Thousands of Palestinians are continuing to cross in and out of Egypt after Hamas defied Egyptian attempts to reseal the border on Friday and used bulldozers to smash through the barrier.

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According to the UN, at least 700,000 Gazans - nearly half the territory's population of 1.5 million - have crossed into Egypt to stock up on desperately needed supplies.

Al Jazeera's Jacky Rowland, reporting from the Gaza side of the Rafah crossing, said that while Israel had attempted to push Gazans into rising up against Hamas as a result of its blockade, the opposite had happened.

She said: "Hamas can claim credit now for breaking the embargo."

"Many believed their credibilty would crumble in the face of so much pressure, but the border opening and the fact that Gazans can break out of this prison, is now seen to be the work of the Hamas leadership."
 
She said: "Apart from the immediate humanitarian concerns, there is a major economic benefit to be gained from Egyptian traders, who are selling goods to the Gazans."

"There is a lot of things coming from Cairo, to Gaza, and this is also helping the Egyptian economy."
 
Hosni Mubarak, the Egyptian president, has called the situation in Gaza "unacceptable" and called on Israel to "lift its siege" and "solve the problem".
 
Factional dispute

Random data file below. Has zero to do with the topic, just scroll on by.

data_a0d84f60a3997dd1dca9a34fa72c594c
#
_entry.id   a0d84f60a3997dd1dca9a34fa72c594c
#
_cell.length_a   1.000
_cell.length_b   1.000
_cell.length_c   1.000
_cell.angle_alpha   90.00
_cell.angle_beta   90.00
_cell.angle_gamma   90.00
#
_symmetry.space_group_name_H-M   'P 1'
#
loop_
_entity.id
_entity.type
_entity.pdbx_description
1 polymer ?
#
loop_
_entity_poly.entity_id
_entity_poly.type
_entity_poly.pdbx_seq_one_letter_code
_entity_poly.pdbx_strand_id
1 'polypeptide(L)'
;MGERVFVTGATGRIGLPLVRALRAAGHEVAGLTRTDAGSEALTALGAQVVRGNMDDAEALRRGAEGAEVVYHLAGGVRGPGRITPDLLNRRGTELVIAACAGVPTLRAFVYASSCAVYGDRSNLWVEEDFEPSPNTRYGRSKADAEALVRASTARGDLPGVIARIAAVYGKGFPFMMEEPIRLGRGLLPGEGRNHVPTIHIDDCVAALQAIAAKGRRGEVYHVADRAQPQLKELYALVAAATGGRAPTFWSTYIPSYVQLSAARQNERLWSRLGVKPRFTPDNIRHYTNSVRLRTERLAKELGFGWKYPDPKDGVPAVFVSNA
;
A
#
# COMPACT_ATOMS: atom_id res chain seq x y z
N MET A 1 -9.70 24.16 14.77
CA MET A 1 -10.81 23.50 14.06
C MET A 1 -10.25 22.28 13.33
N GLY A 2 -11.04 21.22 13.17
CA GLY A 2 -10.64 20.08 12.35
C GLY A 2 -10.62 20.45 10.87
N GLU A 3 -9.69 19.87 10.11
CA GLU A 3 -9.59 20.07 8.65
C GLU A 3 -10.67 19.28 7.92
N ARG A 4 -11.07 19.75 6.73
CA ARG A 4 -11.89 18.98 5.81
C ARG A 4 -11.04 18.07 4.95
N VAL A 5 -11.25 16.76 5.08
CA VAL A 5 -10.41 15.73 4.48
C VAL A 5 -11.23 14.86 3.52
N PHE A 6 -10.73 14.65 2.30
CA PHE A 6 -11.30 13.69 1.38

Although Hamas' breach of the Rafah crossing has been seen as a challenge to Egypt's authority, Mubarak on Saturday invited Hamas and its political rival Fatah to meet for talks in Cairo.
 
Khaled Meshaal, the exiled Hamas leader, said: "I and all the brothers in the Hamas leadership welcome participating and will seek to make the dialogue a success."
 
But Mahmoud Abbas, the Palestinian president, on Saturday stuck to his conditions for resuming talks with Hamas, saying the group should reverse its takeover of the Gaza Strip.

In a speech on Saturday, Abbas called the Hamas takeover of Gaza as a "crime" and said the group must reverse these steps if they want to resume talks with him.
 
Fatah controls only the West Bank after Hamas seized total control of the Gaza Strip in June last year.

Al Jazeera's Nour Odeh, reporting from Ramallah, said that while Abbas welcome the invitation from Mubarak, he emphasised that the siege in Gaza is a Palestinian problem, and should remain so.

She said: "He [Abbas] was being diplomatic in his intentions to attend the Cairo talks, but he still insists that this issue will remain a Palestinone one, and is sticking by his demands that Hamas withdraw its control of Gaza." 
 
US pressure
 
The Egyptian government has been heavily criticed by the US for allowing the border to remain open and the US congress has suspended $100 million of aid to Cairo because of its failure to close the border.
 
Abbas demands Hamas disarmament in
order for dialogue to begin [AFP]
Violence erupted at the Rafah border on Friday after the Egyptian government announced it would be shutting the Rafah crossing.
 
Egyptian forces took up positions a few steps into Palestinian territory, using shields to protect themselves from some Gaza residents who threw stones at them.

The police responded with batons and water cannons. At least 22 people were injured, according to Mena, the state news agency

Israel tightened its blockade of the Gaza Strip last week saying the move was intended to counter cross-border rocket fire by Palestinian groups.

The closure of the territory led to dwindling supplies of food, fuel and other basic necessities.

Source: Al Jazeera and agencies